Kim Lowe is the 32nd recipient of the Olivia Spencer Bower Award and will take up the studio residency in Ōtautahi Christchurch in January 2019.
With its emphasis upon the ‘future artistic potential’ of the artist, the OSB has an impressive history of recipients since its establishment in 1987. Among the list are Pauline Rhodes, Seraphine Pick, Hannah Beehre, Robert Hood and Miranda Parkes. Consisting of a grant of $30,000 for the year and a studio, (which in 2019 is intended to see the reopening of an artist’s studio in the Arts Centre of Christchurch), the Award provides valuable time for the recipient to focus their full attention upon their practice and development of work.
Kim Lowe says that she intends to return to some of the themes explored in her post-graduate study, including an investigation of traditional Chinese painting techniques, using Chen Rong’s Nine Dragons as a starting point for a new series of drawings and ink works. Nine Dragons is a painting from Chinese antiquity regarded by Chinese scholars as a Taoist masterpiece, painted during the Chinese Southern Song dynasty (around 1244):
‘Underlying all of my work to date are the Taoist and opposing principles of duality, the interchanging and intermingling of cultural symbols; East-West bi-culturalism; light and dark; figurative and abstraction; looking back to antiquity to determine the future; so I’m hoping to use a mix of tonal washes with detailed calligraphic brush techniques to develop new works that will allude to a New Zealand Chinese and South Island narrative (or faux narrative) using mine and other family histories that are hopefully also grounded here in Te Wai Pounamu.’
‘While I have made some progress with printmaking particularly with emboss techniques, I feel that I have not touched on my real work yet. I recently attended a talk by Dr Richard Bullen at The Physics Room who was leading a discussion about a Ming Dynasty scroll painting which was on loan for (Un)conditional I from the Aigantighe Art Gallery. During the discussion Dr Bullen talked about the technique of ‘boneless painting’ in the scroll work, a traditional method of ink wash to create ethereal land and cloudscapes as compared to more detailed calligraphic brush work that uses outlines or ‘bones'. This is a term that I was unfamiliar with but described a method that I have touched on intuitively through my own studies of Chinese brush painting. His talk has reignited my desire to return to a more in-depth investigation of Chinese painting techniques.’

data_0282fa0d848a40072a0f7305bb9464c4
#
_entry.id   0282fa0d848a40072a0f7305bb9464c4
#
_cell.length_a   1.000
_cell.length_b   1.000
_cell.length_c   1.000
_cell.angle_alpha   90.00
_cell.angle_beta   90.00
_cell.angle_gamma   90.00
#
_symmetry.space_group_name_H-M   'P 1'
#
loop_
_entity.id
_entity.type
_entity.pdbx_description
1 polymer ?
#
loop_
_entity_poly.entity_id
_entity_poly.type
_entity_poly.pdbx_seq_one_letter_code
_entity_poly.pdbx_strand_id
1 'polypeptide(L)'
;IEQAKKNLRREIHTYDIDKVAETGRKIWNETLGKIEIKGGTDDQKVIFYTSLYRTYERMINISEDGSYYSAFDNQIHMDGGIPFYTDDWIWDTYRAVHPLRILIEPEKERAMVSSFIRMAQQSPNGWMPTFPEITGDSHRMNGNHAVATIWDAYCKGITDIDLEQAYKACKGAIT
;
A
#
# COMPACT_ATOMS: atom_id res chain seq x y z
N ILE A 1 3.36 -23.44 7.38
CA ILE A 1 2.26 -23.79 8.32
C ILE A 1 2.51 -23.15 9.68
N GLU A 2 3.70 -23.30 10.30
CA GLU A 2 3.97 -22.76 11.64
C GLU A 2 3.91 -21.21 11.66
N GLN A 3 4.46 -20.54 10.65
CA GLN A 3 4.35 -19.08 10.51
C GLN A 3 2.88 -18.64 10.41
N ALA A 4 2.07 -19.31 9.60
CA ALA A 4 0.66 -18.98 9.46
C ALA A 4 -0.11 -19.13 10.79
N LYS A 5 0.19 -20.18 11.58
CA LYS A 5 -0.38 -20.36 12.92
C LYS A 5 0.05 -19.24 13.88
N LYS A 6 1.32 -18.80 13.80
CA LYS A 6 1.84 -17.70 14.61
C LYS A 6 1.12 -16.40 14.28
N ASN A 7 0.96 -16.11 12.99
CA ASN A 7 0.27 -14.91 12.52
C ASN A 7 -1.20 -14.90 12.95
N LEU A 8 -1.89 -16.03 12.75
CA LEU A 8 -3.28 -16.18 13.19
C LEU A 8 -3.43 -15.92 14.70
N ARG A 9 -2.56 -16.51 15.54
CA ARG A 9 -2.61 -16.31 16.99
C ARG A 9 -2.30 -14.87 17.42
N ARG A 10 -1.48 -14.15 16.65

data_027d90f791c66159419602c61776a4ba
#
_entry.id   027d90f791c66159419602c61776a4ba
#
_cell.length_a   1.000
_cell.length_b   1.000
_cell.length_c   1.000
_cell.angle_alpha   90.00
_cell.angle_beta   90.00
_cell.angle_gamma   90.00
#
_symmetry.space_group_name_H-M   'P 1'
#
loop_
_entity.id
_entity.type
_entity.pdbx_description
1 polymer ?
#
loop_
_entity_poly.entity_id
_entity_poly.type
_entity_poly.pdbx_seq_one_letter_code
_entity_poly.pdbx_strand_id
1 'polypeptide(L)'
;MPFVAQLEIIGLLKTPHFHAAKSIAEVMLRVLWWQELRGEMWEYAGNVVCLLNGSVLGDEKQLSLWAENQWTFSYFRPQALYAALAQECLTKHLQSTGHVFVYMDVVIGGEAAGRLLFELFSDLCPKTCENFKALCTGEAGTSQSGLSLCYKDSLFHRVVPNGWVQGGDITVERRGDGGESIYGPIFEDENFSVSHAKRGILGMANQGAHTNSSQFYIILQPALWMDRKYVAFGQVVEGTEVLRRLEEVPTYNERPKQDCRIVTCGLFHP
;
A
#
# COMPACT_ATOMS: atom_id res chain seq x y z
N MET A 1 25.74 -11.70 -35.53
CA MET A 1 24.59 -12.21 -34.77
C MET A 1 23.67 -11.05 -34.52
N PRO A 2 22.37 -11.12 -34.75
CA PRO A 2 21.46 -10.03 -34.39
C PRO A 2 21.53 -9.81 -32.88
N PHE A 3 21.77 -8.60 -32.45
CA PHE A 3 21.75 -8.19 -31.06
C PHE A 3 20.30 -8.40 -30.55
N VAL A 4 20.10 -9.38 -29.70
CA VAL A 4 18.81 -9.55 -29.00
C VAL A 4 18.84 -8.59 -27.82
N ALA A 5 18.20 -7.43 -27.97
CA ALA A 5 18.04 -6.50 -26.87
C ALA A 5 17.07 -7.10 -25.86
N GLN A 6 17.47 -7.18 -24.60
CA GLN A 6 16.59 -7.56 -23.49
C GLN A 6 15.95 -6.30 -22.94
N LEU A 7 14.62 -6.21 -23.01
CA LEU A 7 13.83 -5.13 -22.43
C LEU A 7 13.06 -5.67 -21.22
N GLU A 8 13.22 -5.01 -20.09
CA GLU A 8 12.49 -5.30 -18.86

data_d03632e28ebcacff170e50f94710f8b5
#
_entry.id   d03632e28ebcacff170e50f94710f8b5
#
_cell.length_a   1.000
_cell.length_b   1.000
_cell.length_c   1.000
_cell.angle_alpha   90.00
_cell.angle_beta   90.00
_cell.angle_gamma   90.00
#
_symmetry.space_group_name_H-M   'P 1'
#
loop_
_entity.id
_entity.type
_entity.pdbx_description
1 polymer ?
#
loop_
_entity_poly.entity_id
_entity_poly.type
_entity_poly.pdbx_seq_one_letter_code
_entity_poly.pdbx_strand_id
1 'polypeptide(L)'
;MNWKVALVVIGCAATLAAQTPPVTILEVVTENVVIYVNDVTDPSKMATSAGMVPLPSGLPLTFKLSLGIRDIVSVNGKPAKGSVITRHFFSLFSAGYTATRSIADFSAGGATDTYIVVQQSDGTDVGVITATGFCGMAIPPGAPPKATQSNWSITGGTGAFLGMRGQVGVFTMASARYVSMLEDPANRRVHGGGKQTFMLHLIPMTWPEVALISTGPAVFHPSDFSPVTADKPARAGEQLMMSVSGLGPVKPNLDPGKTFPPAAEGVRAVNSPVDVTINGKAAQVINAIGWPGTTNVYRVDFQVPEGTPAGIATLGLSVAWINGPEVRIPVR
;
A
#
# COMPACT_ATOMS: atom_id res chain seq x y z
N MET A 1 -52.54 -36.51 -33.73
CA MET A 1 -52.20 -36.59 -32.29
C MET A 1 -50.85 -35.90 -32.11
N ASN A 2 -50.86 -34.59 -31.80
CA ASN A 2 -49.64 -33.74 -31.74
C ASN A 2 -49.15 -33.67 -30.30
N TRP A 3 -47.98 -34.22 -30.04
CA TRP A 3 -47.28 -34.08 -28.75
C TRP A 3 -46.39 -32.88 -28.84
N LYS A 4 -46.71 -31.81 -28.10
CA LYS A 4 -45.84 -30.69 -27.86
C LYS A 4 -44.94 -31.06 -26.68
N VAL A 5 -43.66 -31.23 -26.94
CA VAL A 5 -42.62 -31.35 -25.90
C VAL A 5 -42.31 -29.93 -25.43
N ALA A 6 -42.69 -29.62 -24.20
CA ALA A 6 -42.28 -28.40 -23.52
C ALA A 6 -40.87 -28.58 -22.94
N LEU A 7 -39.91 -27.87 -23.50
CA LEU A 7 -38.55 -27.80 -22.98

‘My plan is to first create a series of ink works on paper which will enable me to develop the figurative content and narrative as well as practicing the calligraphic brush and wash techniques.’
‘Then I will work on large supports of canvas or large format paper and begin to introduce aspects of colour. Jade and Pounamu is a theme I would like to revisit. The natural colour and flecks in the stone lends itself to land and cloudscape forms.’
‘I am also looking forward to spending time familiarizing myself with the Rewi Alley Collection now that Dr Bullen has uploaded images of the full collection, and hope to gain an opportunity to develop a relationship with the Canterbury Museum with a view to making new work based on some of the items in the collection.’
Kim Lowe's prints and works on paper are currently on exhibition until 18th November at Chambers Gallery with works by John Wishart. The exhibition is: Kim Low (M)other & John Wishart Bi-products. See: http://chambersart.co.nz/exhibition/kim-lowe-mother-john-wishart-bi-products/